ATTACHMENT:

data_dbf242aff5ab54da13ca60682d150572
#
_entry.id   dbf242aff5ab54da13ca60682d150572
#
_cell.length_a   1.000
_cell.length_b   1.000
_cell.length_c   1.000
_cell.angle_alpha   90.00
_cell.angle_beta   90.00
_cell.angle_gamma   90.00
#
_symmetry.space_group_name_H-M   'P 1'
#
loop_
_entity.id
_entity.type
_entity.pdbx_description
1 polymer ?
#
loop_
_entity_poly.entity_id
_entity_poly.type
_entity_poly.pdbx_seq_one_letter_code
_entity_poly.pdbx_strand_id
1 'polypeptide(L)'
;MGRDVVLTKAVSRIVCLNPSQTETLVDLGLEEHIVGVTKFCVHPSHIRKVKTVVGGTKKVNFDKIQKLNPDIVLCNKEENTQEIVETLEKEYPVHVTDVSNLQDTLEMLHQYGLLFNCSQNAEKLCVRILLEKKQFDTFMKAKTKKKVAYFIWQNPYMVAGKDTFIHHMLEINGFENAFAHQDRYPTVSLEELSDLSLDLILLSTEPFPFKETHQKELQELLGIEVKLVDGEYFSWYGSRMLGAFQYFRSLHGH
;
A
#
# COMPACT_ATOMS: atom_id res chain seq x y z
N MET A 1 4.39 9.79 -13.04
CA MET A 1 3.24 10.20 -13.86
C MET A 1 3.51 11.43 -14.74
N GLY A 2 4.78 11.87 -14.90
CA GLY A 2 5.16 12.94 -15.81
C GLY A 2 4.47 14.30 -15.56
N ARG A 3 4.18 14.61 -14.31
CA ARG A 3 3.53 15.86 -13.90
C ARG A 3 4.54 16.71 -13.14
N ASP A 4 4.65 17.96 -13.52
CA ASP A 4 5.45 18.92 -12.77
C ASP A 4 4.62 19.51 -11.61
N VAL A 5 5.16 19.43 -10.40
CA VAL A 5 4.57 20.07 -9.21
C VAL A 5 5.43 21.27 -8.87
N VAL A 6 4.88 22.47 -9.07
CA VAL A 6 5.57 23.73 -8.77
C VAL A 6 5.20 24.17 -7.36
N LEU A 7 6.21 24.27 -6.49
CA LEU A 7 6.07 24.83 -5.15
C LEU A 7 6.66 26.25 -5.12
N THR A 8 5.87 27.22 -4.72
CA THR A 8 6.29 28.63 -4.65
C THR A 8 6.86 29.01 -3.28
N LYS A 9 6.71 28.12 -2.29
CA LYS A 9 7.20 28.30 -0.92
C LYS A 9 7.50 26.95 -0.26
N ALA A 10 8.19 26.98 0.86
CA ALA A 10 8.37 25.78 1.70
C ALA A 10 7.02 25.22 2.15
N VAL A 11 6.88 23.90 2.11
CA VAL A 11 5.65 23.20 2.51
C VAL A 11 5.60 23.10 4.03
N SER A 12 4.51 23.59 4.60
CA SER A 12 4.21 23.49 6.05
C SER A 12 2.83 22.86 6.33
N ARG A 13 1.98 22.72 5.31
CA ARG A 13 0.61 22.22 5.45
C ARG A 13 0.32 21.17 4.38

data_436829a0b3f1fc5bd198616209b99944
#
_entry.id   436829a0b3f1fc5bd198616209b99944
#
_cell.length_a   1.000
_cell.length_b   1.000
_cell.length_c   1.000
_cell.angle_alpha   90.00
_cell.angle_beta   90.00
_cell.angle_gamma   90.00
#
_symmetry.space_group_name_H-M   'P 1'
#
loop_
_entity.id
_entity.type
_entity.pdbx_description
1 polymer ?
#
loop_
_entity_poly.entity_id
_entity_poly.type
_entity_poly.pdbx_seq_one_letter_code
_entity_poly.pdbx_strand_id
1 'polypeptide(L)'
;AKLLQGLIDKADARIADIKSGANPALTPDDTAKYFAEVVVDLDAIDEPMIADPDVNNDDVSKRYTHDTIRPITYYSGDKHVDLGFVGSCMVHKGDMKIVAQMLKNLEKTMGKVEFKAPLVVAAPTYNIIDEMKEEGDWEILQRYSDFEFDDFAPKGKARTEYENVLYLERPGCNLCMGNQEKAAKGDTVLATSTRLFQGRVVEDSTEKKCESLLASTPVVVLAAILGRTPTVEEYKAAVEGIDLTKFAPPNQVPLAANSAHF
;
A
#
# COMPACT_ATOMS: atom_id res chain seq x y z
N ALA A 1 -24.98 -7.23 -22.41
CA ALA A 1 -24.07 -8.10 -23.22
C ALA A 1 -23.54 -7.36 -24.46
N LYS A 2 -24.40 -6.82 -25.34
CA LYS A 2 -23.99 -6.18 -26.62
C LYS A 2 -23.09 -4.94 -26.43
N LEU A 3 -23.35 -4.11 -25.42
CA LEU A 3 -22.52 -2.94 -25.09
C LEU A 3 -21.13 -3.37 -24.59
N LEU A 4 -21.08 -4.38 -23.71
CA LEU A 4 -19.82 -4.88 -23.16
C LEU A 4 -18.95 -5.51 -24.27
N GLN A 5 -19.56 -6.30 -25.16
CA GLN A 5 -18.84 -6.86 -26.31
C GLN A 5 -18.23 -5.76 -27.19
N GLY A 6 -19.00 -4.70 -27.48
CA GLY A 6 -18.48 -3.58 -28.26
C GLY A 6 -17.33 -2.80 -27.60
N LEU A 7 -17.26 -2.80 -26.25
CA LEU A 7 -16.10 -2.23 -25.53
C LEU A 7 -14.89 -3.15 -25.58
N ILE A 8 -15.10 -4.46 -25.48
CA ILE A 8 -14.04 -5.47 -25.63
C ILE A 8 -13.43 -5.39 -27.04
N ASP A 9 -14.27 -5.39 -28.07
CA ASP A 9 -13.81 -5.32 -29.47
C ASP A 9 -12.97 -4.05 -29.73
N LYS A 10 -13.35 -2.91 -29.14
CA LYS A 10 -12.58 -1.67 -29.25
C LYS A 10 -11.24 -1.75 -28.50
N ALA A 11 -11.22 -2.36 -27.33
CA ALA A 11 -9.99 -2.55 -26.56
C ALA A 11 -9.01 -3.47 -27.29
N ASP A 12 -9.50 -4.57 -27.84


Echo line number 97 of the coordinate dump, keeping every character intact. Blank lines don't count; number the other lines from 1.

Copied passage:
A